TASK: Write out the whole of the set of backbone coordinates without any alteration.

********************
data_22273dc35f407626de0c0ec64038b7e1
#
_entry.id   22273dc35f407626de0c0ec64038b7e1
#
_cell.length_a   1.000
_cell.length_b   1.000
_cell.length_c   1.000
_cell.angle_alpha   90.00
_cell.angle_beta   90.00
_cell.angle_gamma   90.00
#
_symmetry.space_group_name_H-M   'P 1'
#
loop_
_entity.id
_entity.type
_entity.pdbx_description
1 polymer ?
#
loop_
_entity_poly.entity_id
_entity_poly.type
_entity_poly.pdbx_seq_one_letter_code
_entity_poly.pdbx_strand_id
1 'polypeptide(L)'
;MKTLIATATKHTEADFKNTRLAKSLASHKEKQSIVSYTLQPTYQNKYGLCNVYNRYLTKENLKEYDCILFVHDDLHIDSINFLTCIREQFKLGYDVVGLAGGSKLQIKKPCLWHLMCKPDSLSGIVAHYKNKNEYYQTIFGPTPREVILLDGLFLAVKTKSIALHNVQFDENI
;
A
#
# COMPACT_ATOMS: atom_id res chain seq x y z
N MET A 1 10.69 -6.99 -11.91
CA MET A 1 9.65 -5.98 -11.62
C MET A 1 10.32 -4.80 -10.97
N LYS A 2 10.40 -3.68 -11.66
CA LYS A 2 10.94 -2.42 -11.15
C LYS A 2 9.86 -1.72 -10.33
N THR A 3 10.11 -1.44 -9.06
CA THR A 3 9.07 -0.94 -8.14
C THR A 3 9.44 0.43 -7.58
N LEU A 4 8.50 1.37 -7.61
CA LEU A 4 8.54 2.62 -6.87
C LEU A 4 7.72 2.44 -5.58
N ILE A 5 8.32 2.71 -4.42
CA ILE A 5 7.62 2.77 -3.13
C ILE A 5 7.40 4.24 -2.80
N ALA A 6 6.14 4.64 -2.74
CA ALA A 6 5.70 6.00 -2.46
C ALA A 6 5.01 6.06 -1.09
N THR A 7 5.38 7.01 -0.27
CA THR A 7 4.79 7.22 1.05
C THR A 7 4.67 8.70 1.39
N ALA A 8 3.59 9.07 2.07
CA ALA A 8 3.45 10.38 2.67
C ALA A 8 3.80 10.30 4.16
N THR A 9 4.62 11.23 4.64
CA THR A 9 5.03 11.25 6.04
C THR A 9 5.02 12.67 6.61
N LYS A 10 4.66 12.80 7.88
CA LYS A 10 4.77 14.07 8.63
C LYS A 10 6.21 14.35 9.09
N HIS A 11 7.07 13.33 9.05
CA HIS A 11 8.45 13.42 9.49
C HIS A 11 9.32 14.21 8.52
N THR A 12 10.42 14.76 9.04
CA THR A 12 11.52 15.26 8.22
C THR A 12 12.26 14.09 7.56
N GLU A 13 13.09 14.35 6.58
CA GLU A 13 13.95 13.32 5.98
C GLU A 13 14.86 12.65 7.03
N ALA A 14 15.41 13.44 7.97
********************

data_22273dc35f407626de0c0ec64038b7e1
#
_entry.id   22273dc35f407626de0c0ec64038b7e1
#
_cell.length_a   1.000
_cell.length_b   1.000
_cell.length_c   1.000
_cell.angle_alpha   90.00
_cell.angle_beta   90.00
_cell.angle_gamma   90.00
#
_symmetry.space_group_name_H-M   'P 1'
#
loop_
_entity.id
_entity.type
_entity.pdbx_description
1 polymer ?
#
loop_
_entity_poly.entity_id
_entity_poly.type
_entity_poly.pdbx_seq_one_letter_code
_entity_poly.pdbx_strand_id
1 'polypeptide(L)'
;MKTLIATATKHTEADFKNTRLAKSLASHKEKQSIVSYTLQPTYQNKYGLCNVYNRYLTKENLKEYDCILFVHDDLHIDSINFLTCIREQFKLGYDVVGLAGGSKLQIKKPCLWHLMCKPDSLSGIVAHYKNKNEYYQTIFGPTPREVILLDGLFLAVKTKSIALHNVQFDENI
;
A
#
# COMPACT_ATOMS: atom_id res chain seq x y z
N MET A 1 10.69 -6.99 -11.91
CA MET A 1 9.65 -5.98 -11.62
C MET A 1 10.32 -4.80 -10.97
N LYS A 2 10.40 -3.68 -11.66
CA LYS A 2 10.94 -2.42 -11.15
C LYS A 2 9.86 -1.72 -10.33
N THR A 3 10.11 -1.44 -9.06
CA THR A 3 9.07 -0.94 -8.14
C THR A 3 9.44 0.43 -7.58
N LEU A 4 8.50 1.37 -7.61
CA LEU A 4 8.54 2.62 -6.87
C LEU A 4 7.72 2.44 -5.58
N ILE A 5 8.32 2.71 -4.42
CA ILE A 5 7.62 2.77 -3.13
C ILE A 5 7.40 4.24 -2.80
N ALA A 6 6.14 4.64 -2.74
CA ALA A 6 5.70 6.00 -2.46
C ALA A 6 5.01 6.06 -1.09
N THR A 7 5.38 7.01 -0.27
CA THR A 7 4.79 7.22 1.05
C THR A 7 4.67 8.70 1.39
N ALA A 8 3.59 9.07 2.07
CA ALA A 8 3.45 10.38 2.67
C ALA A 8 3.80 10.30 4.16
N THR A 9 4.62 11.23 4.64
CA THR A 9 5.03 11.25 6.04
C THR A 9 5.02 12.67 6.61
N LYS A 10 4.66 12.80 7.88
CA LYS A 10 4.77 14.07 8.63
C LYS A 10 6.21 14.35 9.09
N HIS A 11 7.07 13.33 9.05
CA HIS A 11 8.45 13.42 9.49
C HIS A 11 9.32 14.21 8.52
N THR A 12 10.42 14.76 9.04
CA THR A 12 11.52 15.26 8.22
C THR A 12 12.26 14.09 7.56
N GLU A 13 13.09 14.35 6.58
CA GLU A 13 13.95 13.32 5.98
C GLU A 13 14.86 12.65 7.03
N ALA A 14 15.41 13.44 7.97